UPDATED: Aug. 09 2023
This old post has been seeing a lot of traffic lately so I figured I should check it out and make sure the info is correct, that credit was given for the original schematic, and what, if anything I might want to add to this circuit.
After doing a Google search, and looking at some of the modifications folks have made over the years, I found a novel approach to the constant oscillations by Wraa Defects, I have not built this yet but it looks very promising as I always used an overdrive pedal with the Noise567 (See video below) to kinda do the same thing. I will report back when I have a moment to throw this together. (I did, see below)
When you factor in shipping, the LM567 is a little pricey from places like Digikey, but there are still some options like eBay and smaller electronics resellers. NOS parts are always kind of a gamble. You can always bust open a bunch of touch-tone phones and see if they use it.
Please take a chance to visit Wraa Defects, they have a number of cool pedals and also offer vero layouts. Big ups to them for supporting the DIY crowd!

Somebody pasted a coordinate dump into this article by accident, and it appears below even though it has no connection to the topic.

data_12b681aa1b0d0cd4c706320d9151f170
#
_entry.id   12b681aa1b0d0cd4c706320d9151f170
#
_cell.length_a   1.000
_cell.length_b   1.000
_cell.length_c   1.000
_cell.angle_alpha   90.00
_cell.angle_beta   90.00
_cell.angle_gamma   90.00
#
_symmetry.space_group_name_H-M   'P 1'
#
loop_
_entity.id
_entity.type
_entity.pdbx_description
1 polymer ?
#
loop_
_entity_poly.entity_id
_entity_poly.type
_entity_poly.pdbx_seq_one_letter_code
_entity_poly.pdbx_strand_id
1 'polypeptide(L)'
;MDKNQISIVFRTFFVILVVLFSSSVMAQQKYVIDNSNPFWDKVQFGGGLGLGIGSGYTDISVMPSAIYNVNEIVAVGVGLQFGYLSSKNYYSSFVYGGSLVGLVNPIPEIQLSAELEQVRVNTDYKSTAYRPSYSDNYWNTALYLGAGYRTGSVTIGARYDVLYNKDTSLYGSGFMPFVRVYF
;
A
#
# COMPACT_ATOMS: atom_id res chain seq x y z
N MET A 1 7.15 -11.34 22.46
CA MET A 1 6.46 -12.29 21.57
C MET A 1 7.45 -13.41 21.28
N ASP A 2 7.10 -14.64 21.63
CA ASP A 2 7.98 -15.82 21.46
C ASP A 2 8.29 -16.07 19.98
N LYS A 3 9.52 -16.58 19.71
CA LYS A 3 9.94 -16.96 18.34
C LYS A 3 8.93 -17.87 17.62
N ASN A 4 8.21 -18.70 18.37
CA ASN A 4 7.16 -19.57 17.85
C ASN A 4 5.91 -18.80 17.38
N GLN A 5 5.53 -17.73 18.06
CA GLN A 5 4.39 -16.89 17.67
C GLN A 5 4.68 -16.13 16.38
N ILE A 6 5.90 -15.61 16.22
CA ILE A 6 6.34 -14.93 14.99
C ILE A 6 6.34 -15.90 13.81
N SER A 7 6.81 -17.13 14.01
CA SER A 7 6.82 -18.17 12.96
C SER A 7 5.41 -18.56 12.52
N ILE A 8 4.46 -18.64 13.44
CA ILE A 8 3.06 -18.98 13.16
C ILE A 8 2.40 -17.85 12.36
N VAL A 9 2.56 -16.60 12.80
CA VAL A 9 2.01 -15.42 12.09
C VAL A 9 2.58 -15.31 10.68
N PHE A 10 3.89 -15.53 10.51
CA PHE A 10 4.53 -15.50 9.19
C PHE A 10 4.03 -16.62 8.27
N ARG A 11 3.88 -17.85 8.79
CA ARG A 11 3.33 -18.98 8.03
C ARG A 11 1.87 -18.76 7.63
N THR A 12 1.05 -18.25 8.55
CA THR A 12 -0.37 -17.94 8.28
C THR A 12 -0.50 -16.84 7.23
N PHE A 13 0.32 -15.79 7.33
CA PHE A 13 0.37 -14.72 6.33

UPDATE: 08 10 2023
I built it, and it works great. I found the best setting to be with the volume pot at around 80% and the pitch pot at around 50%. I have only tried it with guitar so far, but I bet a drum machine or keyboard would sound pretty cool, too. Makes some cool dial-up modem sounds and the sustain kinda ramps up and down. Really cool. I think I am going to have to box this up!
Orig. Post: 01.30.12
If I could get the constant osc. to shut up, this would be the best effect ever. There are a couple of different versions of the 567 (the LMC567, LM567, & LM567CN that I know of so far) available, all with different audio results. I hear the LMC567 does not work in the NOISE567 circuit, but I am using the LM567CN. I’ll have to order all the different varieties and give them a go.
I have been building a couple of these ultra-simple Noise567’s here and there, what a great little circuit! Super noisy, accepts input, and has the craziest distorted ring modulator/fuzz depending on the pot position. The only drawback so far has been that it has a constant VCO running that you play over. It’s fine when dealing in drum machines and keyboards that you want to sound like hell, but it just doesn’t cut it for guitar in my opinion. I tried a couple of different cap and resistor-to-ground combos in different places with some luck, but it always seemed to mute out the real beauty of this circuit. Anyhow, I’ll keep soldering away and searching the forums for some relief from the ultra VCO. In the meantime here is the orig schematic for the Noise567.